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Special Reports
Regional Location:

Preliminary Magnitude:

Greenwich Mean Date:
Greenwich Mean Time:
Latitude:
Longitude:
Focal Depth:

THE GEYSERS, CA

M 4.0 (NCSN)

03/05/20
16:50:22
38.800N
122.804W
1.1 km (0.7 miles)

M 4.2 quake jolts The Geysers

Seismo-Watch More Special Earthquake Reports

Tuesday, May 20, 2003

An earthquake registering M 4.0 occurred this morning in the Northern California Coast Range at The Geysers. Although the quake was felt over a wide area, there have been no reports of damage or injuries at this time.

Seismo-Watch EQ Flash! Alert Bulletins notified subscribers of this earthquake within minutes after it happened. You should subscribe to the service too! It's FREE and Fast! NOW! Wireless EQ Flash! via pager, cell phone or PDA's! More info.

According to the Northern California Seismic Network (NCSN) the M 4.0 earthquake struck at 9:50:42 a.m. PDT (16:50:42 GMT), May 20, about 25 miles north of Santa Rosa, 6 miles northwest of Anderson Springs, and 5 miles west of Cobb Mountainin the Big Sulphur Creek drainage, near the defunct Old Geysers Resort. See a Topozone topographic map or a MapQuest street map.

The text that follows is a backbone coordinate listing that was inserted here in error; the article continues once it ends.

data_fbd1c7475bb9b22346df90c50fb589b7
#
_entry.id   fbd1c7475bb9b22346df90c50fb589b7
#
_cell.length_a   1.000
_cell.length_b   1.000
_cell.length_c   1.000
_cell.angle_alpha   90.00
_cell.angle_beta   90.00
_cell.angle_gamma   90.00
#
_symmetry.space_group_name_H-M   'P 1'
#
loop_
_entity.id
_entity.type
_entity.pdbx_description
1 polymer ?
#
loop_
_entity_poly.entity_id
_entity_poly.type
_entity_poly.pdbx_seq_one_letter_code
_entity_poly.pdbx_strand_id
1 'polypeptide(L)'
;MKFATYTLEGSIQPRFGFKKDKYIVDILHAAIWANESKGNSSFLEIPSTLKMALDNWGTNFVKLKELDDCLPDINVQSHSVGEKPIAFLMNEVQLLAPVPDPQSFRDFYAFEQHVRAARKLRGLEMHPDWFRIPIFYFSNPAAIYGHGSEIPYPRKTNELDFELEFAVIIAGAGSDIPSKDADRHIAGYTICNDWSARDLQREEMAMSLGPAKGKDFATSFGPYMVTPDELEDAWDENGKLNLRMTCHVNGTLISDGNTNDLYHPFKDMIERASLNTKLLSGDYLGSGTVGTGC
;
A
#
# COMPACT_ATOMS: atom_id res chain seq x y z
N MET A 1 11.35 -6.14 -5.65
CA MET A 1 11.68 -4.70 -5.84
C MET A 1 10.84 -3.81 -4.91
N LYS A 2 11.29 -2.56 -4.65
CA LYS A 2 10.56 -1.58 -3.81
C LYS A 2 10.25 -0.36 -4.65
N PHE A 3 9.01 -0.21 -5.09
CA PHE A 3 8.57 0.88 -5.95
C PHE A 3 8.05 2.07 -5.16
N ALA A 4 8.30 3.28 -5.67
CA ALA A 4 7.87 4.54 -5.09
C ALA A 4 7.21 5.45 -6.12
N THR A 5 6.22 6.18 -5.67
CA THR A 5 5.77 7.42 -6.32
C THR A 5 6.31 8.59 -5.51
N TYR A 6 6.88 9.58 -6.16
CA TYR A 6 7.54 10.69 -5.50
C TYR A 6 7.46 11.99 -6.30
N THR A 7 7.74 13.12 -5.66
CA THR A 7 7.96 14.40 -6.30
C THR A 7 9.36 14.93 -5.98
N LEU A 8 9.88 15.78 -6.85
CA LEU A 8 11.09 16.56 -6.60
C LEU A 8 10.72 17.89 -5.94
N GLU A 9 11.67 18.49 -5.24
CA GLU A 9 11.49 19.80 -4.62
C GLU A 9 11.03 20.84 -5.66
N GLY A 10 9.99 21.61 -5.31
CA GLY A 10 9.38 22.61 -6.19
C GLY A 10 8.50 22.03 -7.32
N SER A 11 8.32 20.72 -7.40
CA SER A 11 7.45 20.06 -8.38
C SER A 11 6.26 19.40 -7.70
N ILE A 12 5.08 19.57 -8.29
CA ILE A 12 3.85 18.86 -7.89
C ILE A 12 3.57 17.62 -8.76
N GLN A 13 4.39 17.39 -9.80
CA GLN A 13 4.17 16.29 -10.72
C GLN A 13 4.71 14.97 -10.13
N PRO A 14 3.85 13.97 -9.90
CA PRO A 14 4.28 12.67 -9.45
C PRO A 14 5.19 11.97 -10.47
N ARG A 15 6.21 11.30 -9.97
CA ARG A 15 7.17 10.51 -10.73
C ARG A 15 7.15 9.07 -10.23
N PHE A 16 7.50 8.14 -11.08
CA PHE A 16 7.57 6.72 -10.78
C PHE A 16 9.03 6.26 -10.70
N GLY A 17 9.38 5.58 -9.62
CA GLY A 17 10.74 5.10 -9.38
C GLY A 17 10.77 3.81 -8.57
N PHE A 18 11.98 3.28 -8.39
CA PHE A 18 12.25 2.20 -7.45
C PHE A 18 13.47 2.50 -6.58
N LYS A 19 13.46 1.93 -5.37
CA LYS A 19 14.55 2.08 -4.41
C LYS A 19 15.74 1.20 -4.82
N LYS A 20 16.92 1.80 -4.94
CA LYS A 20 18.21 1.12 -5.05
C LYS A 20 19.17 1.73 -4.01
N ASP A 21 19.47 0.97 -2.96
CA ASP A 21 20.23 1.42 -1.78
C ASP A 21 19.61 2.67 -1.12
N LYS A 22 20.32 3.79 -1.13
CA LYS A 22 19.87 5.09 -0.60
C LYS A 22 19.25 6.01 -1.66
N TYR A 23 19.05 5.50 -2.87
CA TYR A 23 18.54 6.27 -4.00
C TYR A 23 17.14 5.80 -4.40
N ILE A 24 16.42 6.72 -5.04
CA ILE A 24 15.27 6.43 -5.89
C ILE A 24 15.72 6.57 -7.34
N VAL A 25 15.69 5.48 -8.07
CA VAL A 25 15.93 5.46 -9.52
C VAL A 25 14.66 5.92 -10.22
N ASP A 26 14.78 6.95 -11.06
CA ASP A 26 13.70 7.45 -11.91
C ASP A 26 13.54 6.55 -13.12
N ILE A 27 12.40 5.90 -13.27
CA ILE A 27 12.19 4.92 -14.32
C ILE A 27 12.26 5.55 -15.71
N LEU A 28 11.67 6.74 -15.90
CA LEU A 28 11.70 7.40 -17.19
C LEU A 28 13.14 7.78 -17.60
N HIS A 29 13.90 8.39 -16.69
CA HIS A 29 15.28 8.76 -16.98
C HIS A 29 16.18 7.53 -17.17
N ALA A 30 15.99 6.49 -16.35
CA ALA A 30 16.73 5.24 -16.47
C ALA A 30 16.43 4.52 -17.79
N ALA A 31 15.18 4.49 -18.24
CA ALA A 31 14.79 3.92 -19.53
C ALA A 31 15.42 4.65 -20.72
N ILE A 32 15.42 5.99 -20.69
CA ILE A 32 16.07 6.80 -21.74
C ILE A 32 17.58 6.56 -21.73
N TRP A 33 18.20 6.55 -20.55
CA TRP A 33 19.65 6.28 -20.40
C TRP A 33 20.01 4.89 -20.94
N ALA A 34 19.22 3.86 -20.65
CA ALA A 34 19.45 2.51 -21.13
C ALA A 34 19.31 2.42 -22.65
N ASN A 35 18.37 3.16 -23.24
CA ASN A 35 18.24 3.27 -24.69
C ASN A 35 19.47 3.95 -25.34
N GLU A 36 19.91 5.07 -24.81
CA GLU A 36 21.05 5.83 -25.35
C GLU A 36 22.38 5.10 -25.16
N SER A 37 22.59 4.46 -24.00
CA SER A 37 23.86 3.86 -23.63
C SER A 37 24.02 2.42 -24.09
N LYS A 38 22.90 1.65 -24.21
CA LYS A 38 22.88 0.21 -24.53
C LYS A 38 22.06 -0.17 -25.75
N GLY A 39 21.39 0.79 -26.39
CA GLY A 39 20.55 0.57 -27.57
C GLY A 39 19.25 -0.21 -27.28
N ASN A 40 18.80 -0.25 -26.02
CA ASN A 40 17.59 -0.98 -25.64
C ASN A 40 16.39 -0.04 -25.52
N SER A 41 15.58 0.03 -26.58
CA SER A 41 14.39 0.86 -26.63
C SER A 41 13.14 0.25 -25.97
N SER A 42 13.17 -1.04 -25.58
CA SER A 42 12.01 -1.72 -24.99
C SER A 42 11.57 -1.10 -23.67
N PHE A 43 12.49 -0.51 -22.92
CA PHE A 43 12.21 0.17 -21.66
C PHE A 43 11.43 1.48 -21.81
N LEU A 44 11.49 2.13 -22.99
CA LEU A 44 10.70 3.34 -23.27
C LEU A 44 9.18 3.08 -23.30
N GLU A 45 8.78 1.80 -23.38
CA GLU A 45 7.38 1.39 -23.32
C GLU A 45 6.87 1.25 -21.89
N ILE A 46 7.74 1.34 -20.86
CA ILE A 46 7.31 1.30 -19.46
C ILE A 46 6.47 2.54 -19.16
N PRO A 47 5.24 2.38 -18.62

The earthquake occurred in the heart of The Geysers geothermal steam production field.

The magnitude 4.0 is a moment magnitude calulation. The local surface wave or Richter magnitude was only 3.7. Sometimes variations between the moment and surface wave magnitudes can be explained as "slow" earthquakes, that is, they proceed at a slower rupture rate, releasing more energy but not creating as large seismic waves. In this case, the lower magnitude reading better reflects what the local people "felt" on the surface. See felt reports.

The focal depths were shallow and calculated to be only 1.1 km (0.7 mi.) beneath the base elevation of The Geysers sub-seismic network, which is at about the 2700' elevation. This places the hypocenter of the earthquake at about 1000 feet below mean sea level.

A preliminary fault plane solution by UC Berkeley indicated a complex dip-slip motion (both up-down and side-ways) along a north-northwest trending fault plane. This generally agrees with other fault motions recorded for this area.

Continued on Page 2.

Report update: 9:37:02 AM, Sunday, May 25, 2003
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